See how Solid Edge handles complex shapes in a 3D CAD environment and learn how it can help improve your designs.
Ordered Modeling in Solid Edge
In Solid Edge, the modeling process begins with a base feature controlled by a 2D sketch, which is either a linear, revolved, lofted, or swept extrusion. Each subsequent feature is built on the previous feature. When editing, the model is “rolled back” to the point where the feature was created so that the user cannot try to apply constraints to geometry that does not yet exist.
The drawback is that the user does not see how the edit will interact with the subsequent features. This is typically called “history” or “regeneration based” modeling. In both ordered and synchronous mode Solid Edge offers powerful, easy yet stable modeling in hybrid surface/solid mode, where “Rapid Blue” technology helps the user to create complex shapes in an intuitive and easy way.
Direct modeling features
Direct modeling features in Solid Edge allow the user to change model geometry/topology without being hindered by a native model’s existing—or an imported model’s lack of—parametric and/or history data. This is particularly useful for working with imported models or complex native models. Direct modeling features are available in both Ordered and Synchronous mode. If used in the Ordered mode, the direct modeling edits are appended to the history tree at the point of current rollback just like any other ordered feature.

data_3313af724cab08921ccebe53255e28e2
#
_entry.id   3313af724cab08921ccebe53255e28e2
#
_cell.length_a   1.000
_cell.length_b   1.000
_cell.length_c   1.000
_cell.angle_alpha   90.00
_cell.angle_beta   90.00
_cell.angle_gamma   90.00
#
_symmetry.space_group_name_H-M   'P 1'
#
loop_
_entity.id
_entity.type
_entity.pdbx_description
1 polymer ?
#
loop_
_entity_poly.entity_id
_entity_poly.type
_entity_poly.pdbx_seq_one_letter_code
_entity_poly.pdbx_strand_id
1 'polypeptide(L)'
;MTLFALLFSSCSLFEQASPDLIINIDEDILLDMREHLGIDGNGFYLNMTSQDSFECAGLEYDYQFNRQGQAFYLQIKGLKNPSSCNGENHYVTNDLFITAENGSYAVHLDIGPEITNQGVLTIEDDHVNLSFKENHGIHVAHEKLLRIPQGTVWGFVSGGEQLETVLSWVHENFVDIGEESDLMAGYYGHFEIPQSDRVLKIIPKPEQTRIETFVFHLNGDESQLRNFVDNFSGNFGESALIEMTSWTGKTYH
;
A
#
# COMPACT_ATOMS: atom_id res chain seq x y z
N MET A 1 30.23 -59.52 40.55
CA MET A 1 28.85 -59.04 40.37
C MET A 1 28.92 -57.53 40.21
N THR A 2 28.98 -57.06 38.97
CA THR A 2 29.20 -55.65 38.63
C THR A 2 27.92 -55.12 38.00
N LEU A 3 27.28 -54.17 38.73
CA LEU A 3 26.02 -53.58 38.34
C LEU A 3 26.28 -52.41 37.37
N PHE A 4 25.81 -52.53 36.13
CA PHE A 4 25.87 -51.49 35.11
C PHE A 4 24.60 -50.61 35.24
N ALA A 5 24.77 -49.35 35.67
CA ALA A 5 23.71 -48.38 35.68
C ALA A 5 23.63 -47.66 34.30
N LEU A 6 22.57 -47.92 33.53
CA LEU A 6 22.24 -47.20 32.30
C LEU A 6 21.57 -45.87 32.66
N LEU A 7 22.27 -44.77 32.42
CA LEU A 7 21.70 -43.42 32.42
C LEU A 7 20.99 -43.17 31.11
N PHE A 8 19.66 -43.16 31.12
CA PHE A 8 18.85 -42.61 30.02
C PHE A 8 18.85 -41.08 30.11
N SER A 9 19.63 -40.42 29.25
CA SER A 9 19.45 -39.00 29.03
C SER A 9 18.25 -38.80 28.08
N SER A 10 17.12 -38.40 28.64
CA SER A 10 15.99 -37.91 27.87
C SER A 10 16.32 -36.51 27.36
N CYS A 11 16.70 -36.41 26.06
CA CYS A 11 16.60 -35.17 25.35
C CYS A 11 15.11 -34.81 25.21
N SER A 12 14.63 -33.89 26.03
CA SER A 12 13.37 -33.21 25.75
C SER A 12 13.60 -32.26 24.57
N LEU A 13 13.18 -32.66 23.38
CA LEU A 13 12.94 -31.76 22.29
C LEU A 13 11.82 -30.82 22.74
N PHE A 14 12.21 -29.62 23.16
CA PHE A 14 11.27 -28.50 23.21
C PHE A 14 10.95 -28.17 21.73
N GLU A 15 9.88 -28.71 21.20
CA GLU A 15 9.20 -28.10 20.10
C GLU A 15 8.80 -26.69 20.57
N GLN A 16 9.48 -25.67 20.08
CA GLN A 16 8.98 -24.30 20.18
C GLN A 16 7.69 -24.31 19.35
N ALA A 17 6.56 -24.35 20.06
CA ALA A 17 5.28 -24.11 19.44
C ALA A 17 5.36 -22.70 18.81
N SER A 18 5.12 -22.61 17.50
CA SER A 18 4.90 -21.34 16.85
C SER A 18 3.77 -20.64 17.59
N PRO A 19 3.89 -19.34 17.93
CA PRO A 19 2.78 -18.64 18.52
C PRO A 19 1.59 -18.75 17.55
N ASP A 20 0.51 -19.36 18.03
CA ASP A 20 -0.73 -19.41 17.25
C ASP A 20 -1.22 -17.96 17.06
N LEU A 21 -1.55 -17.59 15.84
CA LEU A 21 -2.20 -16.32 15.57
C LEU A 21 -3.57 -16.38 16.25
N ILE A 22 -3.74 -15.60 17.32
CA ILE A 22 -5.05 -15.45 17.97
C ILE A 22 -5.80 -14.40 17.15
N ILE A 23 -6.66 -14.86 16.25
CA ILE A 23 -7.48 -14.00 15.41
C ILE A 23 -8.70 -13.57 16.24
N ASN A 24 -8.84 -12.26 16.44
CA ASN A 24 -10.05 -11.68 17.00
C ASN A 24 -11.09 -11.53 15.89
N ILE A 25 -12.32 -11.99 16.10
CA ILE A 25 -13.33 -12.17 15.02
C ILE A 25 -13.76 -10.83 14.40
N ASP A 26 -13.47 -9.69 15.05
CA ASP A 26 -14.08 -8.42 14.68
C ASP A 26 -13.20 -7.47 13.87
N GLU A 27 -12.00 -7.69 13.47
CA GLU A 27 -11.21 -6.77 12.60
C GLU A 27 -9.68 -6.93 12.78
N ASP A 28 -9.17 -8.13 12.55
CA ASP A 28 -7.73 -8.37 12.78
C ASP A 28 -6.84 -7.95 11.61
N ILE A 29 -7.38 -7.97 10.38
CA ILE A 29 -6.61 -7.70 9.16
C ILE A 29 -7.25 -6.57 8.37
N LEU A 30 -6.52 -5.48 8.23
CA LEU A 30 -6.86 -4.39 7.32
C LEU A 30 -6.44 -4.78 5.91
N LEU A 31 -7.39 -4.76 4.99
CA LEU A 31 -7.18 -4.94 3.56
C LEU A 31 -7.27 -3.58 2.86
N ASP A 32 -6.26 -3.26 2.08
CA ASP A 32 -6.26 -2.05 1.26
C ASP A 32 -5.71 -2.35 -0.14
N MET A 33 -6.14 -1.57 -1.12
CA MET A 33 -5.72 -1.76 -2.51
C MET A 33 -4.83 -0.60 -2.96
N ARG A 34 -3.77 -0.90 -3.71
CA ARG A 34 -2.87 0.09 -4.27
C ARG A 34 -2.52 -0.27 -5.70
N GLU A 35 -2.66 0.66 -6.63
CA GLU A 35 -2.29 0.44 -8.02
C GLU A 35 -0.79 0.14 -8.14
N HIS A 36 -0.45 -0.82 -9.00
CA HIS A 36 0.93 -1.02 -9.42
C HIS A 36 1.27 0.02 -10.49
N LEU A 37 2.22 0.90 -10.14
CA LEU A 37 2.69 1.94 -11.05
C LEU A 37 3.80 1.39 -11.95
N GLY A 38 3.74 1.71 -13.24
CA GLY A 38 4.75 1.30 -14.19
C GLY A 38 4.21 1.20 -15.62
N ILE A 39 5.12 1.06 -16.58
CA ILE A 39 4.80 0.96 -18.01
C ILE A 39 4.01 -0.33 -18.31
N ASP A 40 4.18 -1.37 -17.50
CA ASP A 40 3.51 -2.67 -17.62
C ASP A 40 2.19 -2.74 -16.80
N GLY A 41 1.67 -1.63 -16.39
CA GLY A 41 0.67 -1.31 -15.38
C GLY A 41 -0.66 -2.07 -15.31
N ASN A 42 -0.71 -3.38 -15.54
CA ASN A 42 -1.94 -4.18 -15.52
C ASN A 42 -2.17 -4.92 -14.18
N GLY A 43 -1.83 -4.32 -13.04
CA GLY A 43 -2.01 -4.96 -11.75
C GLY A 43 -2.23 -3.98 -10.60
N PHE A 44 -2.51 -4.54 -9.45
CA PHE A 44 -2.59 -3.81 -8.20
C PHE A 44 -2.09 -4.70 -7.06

Synchronous Technology combines the simplicity of direct modeling with the power of parametric design
Last but certainly not least, Solid Edge combines direct modeling with dimension driven design (features and synchronously solving parametric) under what we have coined Synchronous Technology. Parametric relationships can be applied directly to solid features without having to depend on 2D sketch geometry, and common parametric relationships are applied automatically.
Unlike other direct modeling systems, Solid Edge is not driven by the typical history-based modeling system, instead providing parametric dimension-driven modeling by synchronizing geometry, parameters and rules using a decision-making engine, allowing users to apply unpredicted changes. This object-driven editing model is known as the Object Action Interface, which emphasizes a User Interface that provides Direct Manipulation of objects (DMUI). Recent releases add support for sheet metal design, as well as for recognizing bends, folds, and other features of imported sheet metal parts.